Qasem avait 8 mois (oui, vous avez bien lu!), il était dans les bras de sa mère, qui allait au marché. Lors d’une dispersion d’un groupe de jeunes lanceurs de pierres, un soldat israëlien a visé la tête du bébé dans les bras de la mère, avec une balle de plomb recouvert de plastique. Le crâne du bébé a éclaté sur plusieurs cm (voir ci-dessous). Il restera paralisé à vie (articulation et tout son côté droit). Il a été plus tard soigné dans un hopital américain, grâce à P.C.R.F., une association humanitaire. Ses chances de survivre en furent sensiblement améliorés. Voir ci-dessous.
Nizar El-Barky : 9-year-old Nizar was playing with his sister at his home near the Khan Younis refugee camp in Gaza in 1990 when an object that « looked like a toy » fell from a passing Israeli helicopter. « When I picked it up, it exploded. » The child lost his right leg, left foot and right arm and was wasting away at a rehabilitation center in Bethlehem when the P.C.R.F. was asked to help him. In 1991 he began treatment at the Shriners Hospital for Crippled Children in Los Angeles, CA. Dr. Yoshio Setoguchi, Director of the prosthetics department there, began to build for Nizar new legs and an arm. Since then, Nizar has received new limbs every two years, enabling him to walk again. Yet the real story is not just his ability to get back on his feet, but the new chance for independence through education. « Nizar came to the U.S. illiterate; he was unable to read or write Arabic, » explains his first host sponsor Christie LoCascio, who took Nizar in during his first trip to Los Angeles. « Of course, he did not know any English then either. »
Nizar, 9 ans, jouait avec sa soeur près de chez lui, dans le camp Younès à Gaza, en 1990. Un hélicoptère israëlien qui survolait le camp leur jeta un objet qui ressemblait à un jouet. Lorsqu’il le prit, il explosa. L’enfant a perdu sa jambe droite, son pied gauche et sa main droite.
Les braves soldats sionistes avaient rempli leur mission!
Nizar a été plus tard soigné dans un hopital américain, grâce à P.C.R.F., une association humanitaire palestinienne. Ses horribles blessures en furent sensiblement améliorés. Voir ci-dessous.
As reported by the Charlotte Sun Herald, Port Charlotte, FL.
Hospital and Doctor Donate Care for Burn Victim
By LILIANE PARBOT-JOHNSON
The little girl, whose 5th birthday is April 10, is a third generation of Palestinian refugees living in camps created after World War II when Israel was created. They heat and cook with kerosene heaters. Sosebee said he did not know the details of the accident, but Nourhan’s twin sister escaped injuries. Nourhan also has three other sisters and two brothers.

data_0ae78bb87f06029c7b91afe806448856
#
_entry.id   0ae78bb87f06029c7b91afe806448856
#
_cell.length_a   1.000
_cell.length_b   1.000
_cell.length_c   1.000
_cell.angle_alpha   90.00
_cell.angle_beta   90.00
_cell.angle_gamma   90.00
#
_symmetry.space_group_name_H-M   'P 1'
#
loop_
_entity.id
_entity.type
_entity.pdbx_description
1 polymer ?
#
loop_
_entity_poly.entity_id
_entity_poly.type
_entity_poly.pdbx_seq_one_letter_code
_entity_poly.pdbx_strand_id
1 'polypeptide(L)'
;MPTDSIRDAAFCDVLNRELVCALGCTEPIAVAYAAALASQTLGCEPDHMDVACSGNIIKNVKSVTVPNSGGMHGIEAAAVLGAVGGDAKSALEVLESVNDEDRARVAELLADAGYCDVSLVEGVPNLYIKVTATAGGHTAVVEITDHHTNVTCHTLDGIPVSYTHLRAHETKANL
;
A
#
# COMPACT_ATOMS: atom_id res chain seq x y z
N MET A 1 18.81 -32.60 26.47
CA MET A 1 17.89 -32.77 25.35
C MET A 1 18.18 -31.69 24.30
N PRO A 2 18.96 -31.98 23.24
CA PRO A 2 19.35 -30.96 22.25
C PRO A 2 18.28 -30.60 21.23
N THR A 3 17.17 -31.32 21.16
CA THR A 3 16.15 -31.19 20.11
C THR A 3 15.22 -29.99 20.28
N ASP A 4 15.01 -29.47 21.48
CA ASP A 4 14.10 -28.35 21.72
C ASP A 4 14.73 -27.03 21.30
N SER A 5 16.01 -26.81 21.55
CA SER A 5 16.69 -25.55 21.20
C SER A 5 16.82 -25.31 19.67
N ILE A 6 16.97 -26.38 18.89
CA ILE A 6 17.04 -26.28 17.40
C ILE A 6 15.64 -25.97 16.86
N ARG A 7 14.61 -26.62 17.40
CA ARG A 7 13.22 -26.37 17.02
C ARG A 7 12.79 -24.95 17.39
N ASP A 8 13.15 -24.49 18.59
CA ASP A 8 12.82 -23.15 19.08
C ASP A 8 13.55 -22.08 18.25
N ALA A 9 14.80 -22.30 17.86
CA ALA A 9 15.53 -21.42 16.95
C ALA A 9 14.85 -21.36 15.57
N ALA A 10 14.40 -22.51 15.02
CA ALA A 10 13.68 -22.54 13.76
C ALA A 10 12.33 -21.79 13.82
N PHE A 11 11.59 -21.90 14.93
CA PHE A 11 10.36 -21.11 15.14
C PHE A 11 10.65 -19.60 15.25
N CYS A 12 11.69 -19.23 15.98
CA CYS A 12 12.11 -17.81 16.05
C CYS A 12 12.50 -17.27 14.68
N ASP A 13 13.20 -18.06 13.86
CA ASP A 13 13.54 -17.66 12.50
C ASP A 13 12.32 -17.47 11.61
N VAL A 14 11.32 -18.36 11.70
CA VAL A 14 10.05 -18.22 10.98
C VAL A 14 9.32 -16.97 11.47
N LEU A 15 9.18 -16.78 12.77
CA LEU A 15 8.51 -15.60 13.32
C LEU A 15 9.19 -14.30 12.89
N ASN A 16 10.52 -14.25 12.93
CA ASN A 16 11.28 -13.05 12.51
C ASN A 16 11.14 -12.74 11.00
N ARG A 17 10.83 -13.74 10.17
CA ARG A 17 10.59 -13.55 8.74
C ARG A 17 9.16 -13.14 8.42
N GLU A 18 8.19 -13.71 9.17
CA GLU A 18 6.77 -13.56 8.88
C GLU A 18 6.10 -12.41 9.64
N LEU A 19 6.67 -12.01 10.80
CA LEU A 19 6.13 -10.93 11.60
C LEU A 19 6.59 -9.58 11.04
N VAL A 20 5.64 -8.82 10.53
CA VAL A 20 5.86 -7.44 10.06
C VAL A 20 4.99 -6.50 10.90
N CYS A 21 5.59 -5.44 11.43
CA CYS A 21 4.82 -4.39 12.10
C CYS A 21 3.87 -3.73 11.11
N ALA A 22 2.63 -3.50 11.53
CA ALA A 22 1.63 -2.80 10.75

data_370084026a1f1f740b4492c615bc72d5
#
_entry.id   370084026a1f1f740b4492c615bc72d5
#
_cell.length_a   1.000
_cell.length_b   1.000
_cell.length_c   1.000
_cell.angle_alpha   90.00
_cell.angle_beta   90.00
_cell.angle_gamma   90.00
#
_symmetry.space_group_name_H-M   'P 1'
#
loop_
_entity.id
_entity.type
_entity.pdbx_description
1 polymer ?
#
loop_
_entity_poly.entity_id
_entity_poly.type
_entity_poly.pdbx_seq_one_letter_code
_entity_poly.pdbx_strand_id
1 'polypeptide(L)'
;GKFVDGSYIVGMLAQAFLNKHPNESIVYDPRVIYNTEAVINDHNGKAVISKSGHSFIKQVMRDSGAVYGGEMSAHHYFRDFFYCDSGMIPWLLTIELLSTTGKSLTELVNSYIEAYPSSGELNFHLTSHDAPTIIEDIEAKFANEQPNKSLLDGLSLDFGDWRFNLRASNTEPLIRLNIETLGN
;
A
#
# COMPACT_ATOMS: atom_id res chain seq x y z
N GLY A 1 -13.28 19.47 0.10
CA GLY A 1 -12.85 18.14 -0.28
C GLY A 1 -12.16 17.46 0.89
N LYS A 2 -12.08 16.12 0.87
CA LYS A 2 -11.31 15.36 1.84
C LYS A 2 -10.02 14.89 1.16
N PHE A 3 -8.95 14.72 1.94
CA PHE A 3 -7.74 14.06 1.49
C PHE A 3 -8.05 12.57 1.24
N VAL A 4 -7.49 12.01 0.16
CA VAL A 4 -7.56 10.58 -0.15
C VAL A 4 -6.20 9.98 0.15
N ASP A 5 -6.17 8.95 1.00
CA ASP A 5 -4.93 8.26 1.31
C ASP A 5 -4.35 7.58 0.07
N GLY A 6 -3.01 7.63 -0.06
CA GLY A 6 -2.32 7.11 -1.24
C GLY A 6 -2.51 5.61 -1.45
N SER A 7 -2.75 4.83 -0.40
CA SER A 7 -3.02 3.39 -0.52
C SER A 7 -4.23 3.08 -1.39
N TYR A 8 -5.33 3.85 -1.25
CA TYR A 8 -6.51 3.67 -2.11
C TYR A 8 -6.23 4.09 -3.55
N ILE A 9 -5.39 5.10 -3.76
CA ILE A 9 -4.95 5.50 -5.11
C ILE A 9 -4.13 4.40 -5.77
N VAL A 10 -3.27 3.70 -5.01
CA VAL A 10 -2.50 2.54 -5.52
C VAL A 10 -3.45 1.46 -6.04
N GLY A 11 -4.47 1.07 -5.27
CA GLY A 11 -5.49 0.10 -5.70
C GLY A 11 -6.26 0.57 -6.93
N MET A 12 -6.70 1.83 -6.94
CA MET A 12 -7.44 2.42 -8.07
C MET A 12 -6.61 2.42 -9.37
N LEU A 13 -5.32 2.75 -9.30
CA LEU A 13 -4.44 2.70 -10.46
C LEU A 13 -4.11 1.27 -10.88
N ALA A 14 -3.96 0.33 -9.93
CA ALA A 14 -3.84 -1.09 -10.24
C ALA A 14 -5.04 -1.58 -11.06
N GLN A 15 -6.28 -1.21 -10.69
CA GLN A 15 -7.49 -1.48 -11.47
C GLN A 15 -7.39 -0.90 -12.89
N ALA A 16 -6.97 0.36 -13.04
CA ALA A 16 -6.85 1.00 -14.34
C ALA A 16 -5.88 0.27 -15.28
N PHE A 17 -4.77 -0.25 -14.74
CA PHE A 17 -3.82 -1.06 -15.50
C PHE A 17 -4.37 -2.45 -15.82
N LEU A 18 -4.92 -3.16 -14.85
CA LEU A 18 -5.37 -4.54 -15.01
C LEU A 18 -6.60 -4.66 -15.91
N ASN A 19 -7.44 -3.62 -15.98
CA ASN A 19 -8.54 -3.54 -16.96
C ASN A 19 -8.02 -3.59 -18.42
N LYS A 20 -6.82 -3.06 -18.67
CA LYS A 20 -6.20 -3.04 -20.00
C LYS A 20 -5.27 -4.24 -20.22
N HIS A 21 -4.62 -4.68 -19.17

She came to the United States without her family, but with other injured children. American Airlines provides free transportation. A 14-year-old boy, who lost both hands and one eye from a bomb, went to Philadelphia. Two girls went to Chicago, two others to New Jersey and Philadelphia. After examining Nourhan, Baroudi said he will start operating near her eyes, nose and mouth. He will need to see her once a week for sometimes. Eventually, he will also work on her scalp where several burned patches have no hair.
There are eight such camps in the Gaza Strip, 22 on the West Bank, 13 in Lebanon and a few others in other countries. The camps were created in 1948 when 700,000 Palestinians were evacuated due to the creation of Israel.
Les blessures de Nourhan sont en relation directe avec les conditions de vie précaires qui sont celles des réfugiés palestiniens depuis la création d’Israël en 1948. Il a été victime d’un accident domestique, qui a forcément plus de chance de survenir lorsqu’on vit, cuisine, mange et dort à dix dans une pièce.
Il a été plus tard soigné dans un hopital américain, grâce à P.C.R.F., une association humanitaire palestinienne. Ses horribles cicatrices en furent sensiblement améliorés. Voir ci-dessous.
As reported by the San Antonio Express-News.
Palestinian Refugee Gets Care She Needs
By Done Finley
Express News Medical Writer
Thursday, September 18, 1997
Reprinted by permission of the San Antonio Express-News
Nadia has had little to smile about during her 13 years. A Palestinian living in a refugee camp in war-torn Lebanon, she has seen her share of violence and misery. On top of that, she suffers from a congenital spinal defect that has made her incontinent and threatened to leave her paralyzed.
An organization called the Palestine Children’s Relief Fund flew her and her mother to San Antonio, where Dr. Robert Johnson, a spinal surgeon, agreed to correct her defect.
The ongoing disintegration of the peace process in Israel is particularly hard to accept, he said. « It is very disappointing. Because it means human beings are going to suffer. It’s not just about who owns the land, who has the right to this house, or to this stone or this tree. It means the conflict is not going to be resolved diplomatically, and more children like this girl are going to be in need of our services. »
Nadia, 13 ans, a eu sa part de misère et de violence, dans un camp des réfugiés palestiniens au Liban, sous l’éternelle artillerie sioniste contre les civils. En plus elle avait une malformation congénitale. Elle suit actuellement un traitement dans un hopital américain, grâce à une organisation humanitaire.
Pour ces quelques « heureux » qui ont eu la chance d’avoir des soins adéquats, combien sont morts dans d’atroces souffrances sous le feu des « valeureux » sionistes???